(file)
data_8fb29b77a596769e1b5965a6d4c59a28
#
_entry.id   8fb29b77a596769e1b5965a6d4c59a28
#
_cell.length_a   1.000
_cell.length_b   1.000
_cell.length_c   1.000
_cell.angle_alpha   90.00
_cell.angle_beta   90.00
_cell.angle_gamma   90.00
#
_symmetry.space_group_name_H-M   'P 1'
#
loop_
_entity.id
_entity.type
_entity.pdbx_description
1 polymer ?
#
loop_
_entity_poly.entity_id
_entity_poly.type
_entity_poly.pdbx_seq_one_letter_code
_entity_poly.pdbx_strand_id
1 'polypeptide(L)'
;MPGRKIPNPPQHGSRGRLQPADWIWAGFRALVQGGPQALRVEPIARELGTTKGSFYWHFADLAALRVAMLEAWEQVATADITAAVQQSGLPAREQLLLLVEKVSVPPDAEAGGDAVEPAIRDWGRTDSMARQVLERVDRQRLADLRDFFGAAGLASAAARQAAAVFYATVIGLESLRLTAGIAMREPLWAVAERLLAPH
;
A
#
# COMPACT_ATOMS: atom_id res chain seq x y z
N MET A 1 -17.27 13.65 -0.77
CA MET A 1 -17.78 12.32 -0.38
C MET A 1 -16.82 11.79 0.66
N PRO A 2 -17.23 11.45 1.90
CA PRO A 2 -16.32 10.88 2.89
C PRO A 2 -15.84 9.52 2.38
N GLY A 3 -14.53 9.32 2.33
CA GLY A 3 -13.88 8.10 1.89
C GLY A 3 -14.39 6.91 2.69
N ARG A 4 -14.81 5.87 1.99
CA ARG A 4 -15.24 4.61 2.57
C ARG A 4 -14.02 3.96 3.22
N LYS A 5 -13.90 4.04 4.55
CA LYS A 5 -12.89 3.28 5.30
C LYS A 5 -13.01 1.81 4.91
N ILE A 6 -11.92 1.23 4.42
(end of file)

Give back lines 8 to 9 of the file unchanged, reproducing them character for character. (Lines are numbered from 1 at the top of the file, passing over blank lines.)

_cell.angle_alpha   90.00
_cell.angle_beta   90.00